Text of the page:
Now's your chance to let YOUR voice be heard in support of a sanctioned - ONE WAY downhill trail at Logchutes.
Input sought on Log Chutes downhill. One of Durango’s most beloved joy rides could be getting a makeover.
The Log Chutes downhill, a 3.5 mile stretch once used as the Nationals Downhill course, would get a buff and shine and be inducted as an official one-way only trail under a proposed plan by the San Juan National Forest. First floated by Trails 2000 in 2010, the “Log Chutes Downhill Mountain Bike Trail Project” calls for reconstructing and connecting the confusing mass of nonsystem and/or renegade trails that have sprouted up on the Forest Service land, northwest of Durango off Junction Creek Road. The new trail would be designated as a one-way downhill bike trail.
The goal of the Log Chutes plan is to provide a properly designed, safe and legal trail while eliminating potential conflicts with other users. The Forest Service is conducting a public comment period on the proposal through Wed., May 23. Trails 2000 has received grant money from the San Juan National Forest to implement the proposal, should it be approved.
“Right now, the Forest Service is scoping to get public input on what their thoughts, ideas and feelings are,” Jed Botsford, Columbine District Recreation Staff officer, said Tuesday.
According to the Forest Service, public lands across the nation are seeing a growing number of illegal downhill mountain bike trails, and the San Juan is no different. Although the Log Chutes downhill has been permitted over the years for a variety of special events, it is not an “official” Forest Service trail. Despite this, it has seen an increased amount of use as evidenced by truck loads of bikers often shuttling back up the road for another run.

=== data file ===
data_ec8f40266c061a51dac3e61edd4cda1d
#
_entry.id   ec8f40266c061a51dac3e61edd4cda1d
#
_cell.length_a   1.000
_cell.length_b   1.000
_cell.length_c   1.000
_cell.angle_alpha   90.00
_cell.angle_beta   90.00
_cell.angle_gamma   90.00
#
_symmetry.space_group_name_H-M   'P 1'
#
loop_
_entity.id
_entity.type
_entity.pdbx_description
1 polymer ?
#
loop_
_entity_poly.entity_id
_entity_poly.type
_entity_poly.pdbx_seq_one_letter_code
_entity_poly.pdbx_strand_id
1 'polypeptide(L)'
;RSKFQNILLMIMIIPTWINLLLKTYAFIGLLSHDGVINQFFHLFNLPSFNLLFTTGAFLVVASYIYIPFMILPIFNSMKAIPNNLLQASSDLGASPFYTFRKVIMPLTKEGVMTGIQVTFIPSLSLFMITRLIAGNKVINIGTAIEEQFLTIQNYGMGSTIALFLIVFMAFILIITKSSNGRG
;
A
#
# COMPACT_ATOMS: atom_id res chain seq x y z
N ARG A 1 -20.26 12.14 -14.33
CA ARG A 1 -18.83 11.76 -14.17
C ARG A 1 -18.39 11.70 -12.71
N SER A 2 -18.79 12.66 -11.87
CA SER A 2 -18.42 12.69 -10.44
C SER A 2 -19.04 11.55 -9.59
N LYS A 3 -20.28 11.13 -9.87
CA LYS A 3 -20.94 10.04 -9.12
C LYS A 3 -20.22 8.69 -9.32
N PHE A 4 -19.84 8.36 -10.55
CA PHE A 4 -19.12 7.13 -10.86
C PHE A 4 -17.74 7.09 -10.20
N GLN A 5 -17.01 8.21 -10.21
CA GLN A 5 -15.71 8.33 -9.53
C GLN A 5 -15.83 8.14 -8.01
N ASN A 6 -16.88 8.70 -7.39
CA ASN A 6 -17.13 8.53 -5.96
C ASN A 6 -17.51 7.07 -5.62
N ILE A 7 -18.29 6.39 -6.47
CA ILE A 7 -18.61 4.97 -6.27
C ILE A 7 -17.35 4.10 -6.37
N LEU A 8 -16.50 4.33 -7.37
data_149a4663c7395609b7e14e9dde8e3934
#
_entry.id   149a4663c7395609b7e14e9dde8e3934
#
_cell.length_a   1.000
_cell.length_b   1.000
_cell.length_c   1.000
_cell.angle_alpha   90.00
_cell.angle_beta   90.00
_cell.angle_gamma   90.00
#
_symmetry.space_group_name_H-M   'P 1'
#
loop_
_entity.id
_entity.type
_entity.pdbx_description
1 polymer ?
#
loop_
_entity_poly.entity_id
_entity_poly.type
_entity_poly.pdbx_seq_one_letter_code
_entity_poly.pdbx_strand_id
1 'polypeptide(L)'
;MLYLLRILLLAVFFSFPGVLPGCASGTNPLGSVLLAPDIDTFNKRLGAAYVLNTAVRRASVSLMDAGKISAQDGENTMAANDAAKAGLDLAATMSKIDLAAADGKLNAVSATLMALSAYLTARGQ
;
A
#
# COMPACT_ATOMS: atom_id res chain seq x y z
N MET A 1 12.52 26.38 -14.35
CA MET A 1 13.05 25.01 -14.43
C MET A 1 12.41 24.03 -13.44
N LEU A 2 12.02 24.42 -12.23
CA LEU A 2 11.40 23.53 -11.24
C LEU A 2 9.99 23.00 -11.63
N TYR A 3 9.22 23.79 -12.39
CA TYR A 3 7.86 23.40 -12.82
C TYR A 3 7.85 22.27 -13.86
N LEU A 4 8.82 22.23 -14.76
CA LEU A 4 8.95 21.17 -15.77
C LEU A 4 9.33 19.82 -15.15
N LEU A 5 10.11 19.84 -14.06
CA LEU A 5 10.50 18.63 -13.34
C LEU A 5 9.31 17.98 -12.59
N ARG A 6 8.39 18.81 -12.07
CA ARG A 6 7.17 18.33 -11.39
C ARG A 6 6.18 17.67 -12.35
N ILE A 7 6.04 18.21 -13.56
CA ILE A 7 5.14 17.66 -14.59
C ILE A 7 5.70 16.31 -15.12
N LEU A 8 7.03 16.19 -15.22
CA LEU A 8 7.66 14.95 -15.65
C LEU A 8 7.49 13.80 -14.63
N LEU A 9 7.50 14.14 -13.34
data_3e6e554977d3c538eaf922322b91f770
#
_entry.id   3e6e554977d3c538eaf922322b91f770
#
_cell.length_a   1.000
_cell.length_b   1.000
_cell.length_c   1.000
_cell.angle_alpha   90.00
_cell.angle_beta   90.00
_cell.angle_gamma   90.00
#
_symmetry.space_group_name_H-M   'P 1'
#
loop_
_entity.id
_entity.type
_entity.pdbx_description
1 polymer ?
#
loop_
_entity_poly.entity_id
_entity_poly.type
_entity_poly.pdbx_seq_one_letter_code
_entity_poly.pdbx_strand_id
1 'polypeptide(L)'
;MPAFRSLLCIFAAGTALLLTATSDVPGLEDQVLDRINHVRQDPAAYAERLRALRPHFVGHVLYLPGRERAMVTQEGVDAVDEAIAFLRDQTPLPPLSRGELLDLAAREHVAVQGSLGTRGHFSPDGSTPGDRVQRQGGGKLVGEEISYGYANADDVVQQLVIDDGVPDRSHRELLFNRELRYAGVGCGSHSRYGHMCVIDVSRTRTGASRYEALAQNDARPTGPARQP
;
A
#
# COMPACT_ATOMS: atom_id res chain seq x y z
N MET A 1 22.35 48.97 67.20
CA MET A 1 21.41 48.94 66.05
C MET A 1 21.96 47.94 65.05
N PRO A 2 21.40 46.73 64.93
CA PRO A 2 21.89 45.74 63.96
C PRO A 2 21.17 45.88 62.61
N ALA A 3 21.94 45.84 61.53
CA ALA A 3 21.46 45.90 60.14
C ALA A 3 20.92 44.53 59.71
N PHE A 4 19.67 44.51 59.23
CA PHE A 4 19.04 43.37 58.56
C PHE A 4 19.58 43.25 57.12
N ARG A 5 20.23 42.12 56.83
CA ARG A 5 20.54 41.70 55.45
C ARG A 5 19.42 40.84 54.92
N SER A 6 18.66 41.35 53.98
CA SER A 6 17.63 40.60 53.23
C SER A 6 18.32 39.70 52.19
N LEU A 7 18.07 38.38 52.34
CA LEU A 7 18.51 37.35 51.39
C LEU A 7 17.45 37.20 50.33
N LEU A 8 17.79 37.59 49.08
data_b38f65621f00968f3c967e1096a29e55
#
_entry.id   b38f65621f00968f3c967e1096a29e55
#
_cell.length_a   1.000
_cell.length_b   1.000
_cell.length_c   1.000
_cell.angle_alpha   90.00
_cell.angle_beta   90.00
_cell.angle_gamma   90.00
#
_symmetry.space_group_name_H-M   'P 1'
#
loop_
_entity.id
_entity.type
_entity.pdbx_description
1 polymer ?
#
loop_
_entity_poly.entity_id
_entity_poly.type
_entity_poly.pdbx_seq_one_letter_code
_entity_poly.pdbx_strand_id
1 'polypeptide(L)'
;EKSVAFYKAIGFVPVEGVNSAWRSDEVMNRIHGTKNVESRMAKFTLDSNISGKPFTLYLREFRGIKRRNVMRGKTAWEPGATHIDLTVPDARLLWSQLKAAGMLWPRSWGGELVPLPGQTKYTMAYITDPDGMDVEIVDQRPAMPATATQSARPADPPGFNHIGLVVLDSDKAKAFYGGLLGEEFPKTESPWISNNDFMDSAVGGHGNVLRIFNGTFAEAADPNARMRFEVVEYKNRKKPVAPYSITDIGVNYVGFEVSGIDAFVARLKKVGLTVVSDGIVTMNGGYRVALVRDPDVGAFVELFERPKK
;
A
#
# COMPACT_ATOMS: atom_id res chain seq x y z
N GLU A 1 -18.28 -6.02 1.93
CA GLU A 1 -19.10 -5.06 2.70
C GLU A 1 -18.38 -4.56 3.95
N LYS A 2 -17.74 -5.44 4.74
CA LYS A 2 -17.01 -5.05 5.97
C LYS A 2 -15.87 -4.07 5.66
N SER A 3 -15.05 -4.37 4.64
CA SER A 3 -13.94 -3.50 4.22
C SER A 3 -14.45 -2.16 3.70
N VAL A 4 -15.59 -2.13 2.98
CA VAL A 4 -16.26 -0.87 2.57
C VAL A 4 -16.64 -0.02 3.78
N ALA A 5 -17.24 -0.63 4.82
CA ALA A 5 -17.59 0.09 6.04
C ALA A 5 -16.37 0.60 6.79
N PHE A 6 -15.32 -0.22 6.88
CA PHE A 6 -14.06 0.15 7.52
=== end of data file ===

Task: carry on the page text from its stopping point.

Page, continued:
“The sport started about 20 years ago now, but it is gaining more and more popularity every year,” Botsford said.
However, such trails create concerns, not only over resource impacts and poor trail design, but safety. “In our initial scoping, the answer was, ‘Yes, make it a single-direction, single-use trail,’ purely for safety reasons,” he said. “When people are screaming downhill on downhill bikes, if someone is on a horse going up, those two uses don’t really mesh.”
He said he knew of at least three other user-created rogue courses on local public lands – including one in the Middle Mountain area near Vallecito. “They just sort of popped up because demand was there, and people were looking for somewhere to ride,” he said.
The Log Chutes downhill would be the first officially designated trial of its kind in the area.
The proposed alignment would follow an old fire line as well as parts of nonsanctioned roads and trails. The new trail would be adopted into the Forest Service’s system of trails and be consistent with the Forest Management Plan. In reviewing the plan, the Forest Service will look at potential effects on wildlife habitat, recreation and safety, noxious weed infestations, soil and watershed conditions, and cultural resources. Public comments will be included in a forthcoming draft environmental assessment.
Public comment open until May 23 via email at: email@example.com
or snail mail at:
at Columbine Public Lands
P.O. Box 439, Bayfield, CO 81122
Lets make some authentic DH in Durango a reality!
Video by Jerry Hazard
Copied from the current Durango Telegraph: www.durangotelegraph.com/quick-and-dirty